Ghana enjoys a high degree of media freedom and the private press and broadcasters operate without significant restrictions.
The media are free to criticise the authorities without fear of reprisals, says Reporters Without Borders.
The private press is lively, and often carries criticism of government policy. Animated phone-in programmes are staple fare on many radio stations.
Radio is Ghana's most popular medium, although it is being challenged by increased access to TV.
Scores of private FM stations crowd the dial; many of them are based in the main towns and cities. Most of them are chasing a limited amount of advertising revenue. State-run Ghana Broadcasting Corporation (GBC) runs national TV and radio networks.
The BBC broadcasts on 101.3 FM in Accra, and on 104.7 FM from Sekondi-Takoradi, the capital of Western Region.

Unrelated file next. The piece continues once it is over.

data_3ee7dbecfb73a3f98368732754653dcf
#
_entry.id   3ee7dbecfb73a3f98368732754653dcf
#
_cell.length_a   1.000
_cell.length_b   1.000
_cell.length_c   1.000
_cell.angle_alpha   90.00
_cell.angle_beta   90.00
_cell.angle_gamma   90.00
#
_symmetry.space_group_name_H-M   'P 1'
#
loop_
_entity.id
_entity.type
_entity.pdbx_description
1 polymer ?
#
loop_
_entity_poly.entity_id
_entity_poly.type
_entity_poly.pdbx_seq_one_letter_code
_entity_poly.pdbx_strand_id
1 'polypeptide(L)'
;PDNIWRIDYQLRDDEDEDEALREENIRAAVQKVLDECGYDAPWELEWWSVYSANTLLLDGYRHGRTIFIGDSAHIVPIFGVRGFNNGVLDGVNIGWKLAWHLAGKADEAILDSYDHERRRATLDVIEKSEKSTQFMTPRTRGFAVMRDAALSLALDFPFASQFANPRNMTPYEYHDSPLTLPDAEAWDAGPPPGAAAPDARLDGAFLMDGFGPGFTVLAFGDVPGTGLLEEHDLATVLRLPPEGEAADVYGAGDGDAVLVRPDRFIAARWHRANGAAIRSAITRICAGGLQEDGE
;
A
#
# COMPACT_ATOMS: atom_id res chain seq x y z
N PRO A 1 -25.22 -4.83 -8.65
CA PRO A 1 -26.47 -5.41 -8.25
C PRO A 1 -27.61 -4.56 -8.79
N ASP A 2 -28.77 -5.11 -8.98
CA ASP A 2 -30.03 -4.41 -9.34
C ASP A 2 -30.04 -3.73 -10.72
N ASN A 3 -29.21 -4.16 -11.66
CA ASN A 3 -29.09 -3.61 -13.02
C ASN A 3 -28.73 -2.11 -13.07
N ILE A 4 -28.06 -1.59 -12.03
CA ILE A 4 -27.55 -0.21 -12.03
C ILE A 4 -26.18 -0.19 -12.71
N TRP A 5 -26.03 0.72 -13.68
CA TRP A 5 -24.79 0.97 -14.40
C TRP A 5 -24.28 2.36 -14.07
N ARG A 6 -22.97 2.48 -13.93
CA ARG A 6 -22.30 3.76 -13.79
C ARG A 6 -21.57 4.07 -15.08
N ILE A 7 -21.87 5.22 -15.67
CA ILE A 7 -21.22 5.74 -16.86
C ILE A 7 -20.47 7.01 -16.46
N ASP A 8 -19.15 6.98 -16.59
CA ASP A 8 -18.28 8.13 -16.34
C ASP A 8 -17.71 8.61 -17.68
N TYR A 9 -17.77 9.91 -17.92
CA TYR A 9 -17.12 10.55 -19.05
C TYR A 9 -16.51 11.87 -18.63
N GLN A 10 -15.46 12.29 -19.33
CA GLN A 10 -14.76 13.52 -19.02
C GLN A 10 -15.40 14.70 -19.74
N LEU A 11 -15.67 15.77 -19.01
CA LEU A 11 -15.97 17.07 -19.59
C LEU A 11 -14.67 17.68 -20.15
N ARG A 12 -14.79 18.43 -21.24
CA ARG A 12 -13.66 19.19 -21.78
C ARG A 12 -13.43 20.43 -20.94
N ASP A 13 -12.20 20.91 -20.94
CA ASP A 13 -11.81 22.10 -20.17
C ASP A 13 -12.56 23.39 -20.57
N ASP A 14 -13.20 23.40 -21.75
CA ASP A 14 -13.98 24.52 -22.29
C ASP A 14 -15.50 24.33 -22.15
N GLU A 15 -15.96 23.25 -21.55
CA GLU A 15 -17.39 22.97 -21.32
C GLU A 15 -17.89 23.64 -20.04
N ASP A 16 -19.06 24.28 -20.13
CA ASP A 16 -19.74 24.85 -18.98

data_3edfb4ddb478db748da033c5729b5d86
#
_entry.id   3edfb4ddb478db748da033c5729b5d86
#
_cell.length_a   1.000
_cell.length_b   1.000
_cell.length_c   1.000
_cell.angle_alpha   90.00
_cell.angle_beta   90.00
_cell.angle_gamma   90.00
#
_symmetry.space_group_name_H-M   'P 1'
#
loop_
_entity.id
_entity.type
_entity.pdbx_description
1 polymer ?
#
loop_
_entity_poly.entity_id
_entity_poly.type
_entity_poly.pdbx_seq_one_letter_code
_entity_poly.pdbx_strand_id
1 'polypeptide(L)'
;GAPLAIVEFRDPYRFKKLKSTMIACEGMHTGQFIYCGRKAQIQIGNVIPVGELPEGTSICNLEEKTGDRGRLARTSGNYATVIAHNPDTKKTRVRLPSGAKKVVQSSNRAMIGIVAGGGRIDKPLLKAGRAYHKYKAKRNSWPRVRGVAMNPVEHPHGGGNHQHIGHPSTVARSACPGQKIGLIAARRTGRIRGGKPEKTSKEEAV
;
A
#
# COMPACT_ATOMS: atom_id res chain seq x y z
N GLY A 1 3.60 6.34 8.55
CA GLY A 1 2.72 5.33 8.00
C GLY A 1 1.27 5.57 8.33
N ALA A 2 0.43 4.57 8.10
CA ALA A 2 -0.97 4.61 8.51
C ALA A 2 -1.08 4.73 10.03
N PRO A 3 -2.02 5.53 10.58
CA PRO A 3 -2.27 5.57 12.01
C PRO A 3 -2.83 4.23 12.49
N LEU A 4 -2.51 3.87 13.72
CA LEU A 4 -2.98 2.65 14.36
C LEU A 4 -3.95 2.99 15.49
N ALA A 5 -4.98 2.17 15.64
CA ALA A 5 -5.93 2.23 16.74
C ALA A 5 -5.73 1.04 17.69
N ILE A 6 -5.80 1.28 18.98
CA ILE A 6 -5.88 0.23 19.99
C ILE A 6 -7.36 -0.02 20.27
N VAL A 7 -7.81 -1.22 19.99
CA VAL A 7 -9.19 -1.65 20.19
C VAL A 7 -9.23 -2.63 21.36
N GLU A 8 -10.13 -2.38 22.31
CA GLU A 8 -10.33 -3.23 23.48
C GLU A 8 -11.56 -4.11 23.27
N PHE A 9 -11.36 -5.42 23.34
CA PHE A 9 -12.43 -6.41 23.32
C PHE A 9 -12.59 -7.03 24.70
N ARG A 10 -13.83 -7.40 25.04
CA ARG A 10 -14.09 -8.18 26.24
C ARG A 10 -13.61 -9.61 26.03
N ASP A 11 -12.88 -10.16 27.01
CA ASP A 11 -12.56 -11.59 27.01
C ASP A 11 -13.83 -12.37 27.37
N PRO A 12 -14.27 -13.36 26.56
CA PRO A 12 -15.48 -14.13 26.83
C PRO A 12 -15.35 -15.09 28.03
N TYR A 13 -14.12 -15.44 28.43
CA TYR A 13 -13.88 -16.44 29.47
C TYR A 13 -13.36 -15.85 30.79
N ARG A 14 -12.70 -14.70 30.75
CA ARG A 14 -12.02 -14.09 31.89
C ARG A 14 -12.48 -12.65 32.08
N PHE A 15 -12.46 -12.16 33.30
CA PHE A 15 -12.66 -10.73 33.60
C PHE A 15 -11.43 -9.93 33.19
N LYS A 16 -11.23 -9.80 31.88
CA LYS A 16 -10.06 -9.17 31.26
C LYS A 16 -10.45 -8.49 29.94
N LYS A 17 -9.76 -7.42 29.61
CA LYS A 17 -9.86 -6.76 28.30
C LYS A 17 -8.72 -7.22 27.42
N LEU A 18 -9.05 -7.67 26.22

By 2012, 17% of Ghanaians were using the internet (ITU). Mobile phones are widely used to access online content.
- The Ghanaian Chronicle - private daily
- Daily Graphic - state-owned
- Daily Guide - private
- The Ghanaian Times - state-owned daily
- The Mirror - weekly, sister paper of the Daily Graphic
- The Herald - weekly
- Ghana Broadcasting Corporation (GBC) - state-run, operates Ghana TV (GTV) and digital networks, including news channel GBC 24
- Metro TV - jointly owned by government and private company
- TV3 - private
- Viasat1 - private
- Ghana Broadcasting Corporation (GBC) - state-run, operates Radio 1 in English and Ghanaian vernaculars, commercial service Radio 2 and local services including Accra's Uniiq FM
- Adom FM - private
- Peace FM - private
- Joy FM - private
- Choice FM - private
- Space FM - private
- Gold FM - private
- Happy FM - private